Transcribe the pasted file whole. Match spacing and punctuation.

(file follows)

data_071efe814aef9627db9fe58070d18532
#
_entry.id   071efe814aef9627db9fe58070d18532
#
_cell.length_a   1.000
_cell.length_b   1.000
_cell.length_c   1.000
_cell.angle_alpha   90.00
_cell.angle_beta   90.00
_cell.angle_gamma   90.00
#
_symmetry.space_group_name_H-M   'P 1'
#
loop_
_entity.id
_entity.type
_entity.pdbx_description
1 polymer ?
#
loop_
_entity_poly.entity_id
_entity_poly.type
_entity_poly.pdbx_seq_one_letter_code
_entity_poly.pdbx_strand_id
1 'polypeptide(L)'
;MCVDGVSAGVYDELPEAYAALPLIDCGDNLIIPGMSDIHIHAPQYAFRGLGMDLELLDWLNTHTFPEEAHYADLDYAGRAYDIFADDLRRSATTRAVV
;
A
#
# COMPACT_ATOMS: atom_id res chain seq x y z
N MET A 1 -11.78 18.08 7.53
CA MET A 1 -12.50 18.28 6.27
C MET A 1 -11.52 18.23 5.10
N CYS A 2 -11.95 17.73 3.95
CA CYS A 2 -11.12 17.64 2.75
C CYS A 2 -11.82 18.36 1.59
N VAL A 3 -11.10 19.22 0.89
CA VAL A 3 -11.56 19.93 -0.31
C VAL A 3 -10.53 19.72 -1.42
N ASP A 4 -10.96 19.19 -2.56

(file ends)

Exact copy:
data_071efe814aef9627db9fe58070d18532
#
_entry.id   071efe814aef9627db9fe58070d18532
#
_cell.length_a   1.000
_cell.length_b   1.000
_cell.length_c   1.000
_cell.angle_alpha   90.00
_cell.angle_beta   90.00
_cell.angle_gamma   90.00
#
_symmetry.space_group_name_H-M   'P 1'
#
loop_
_entity.id
_entity.type
_entity.pdbx_description
1 polymer ?
#
loop_
_entity_poly.entity_id
_entity_poly.type
_entity_poly.pdbx_seq_one_letter_code
_entity_poly.pdbx_strand_id
1 'polypeptide(L)'
;MCVDGVSAGVYDELPEAYAALPLIDCGDNLIIPGMSDIHIHAPQYAFRGLGMDLELLDWLNTHTFPEEAHYADLDYAGRAYDIFADDLRRSATTRAVV
;
A
#
# COMPACT_ATOMS: atom_id res chain seq x y z
N MET A 1 -11.78 18.08 7.53
CA MET A 1 -12.50 18.28 6.27
C MET A 1 -11.52 18.23 5.10
N CYS A 2 -11.95 17.73 3.95
CA CYS A 2 -11.12 17.64 2.75
C CYS A 2 -11.82 18.36 1.59
N VAL A 3 -11.10 19.22 0.89
CA VAL A 3 -11.56 19.93 -0.31
C VAL A 3 -10.53 19.72 -1.42
N ASP A 4 -10.96 19.19 -2.56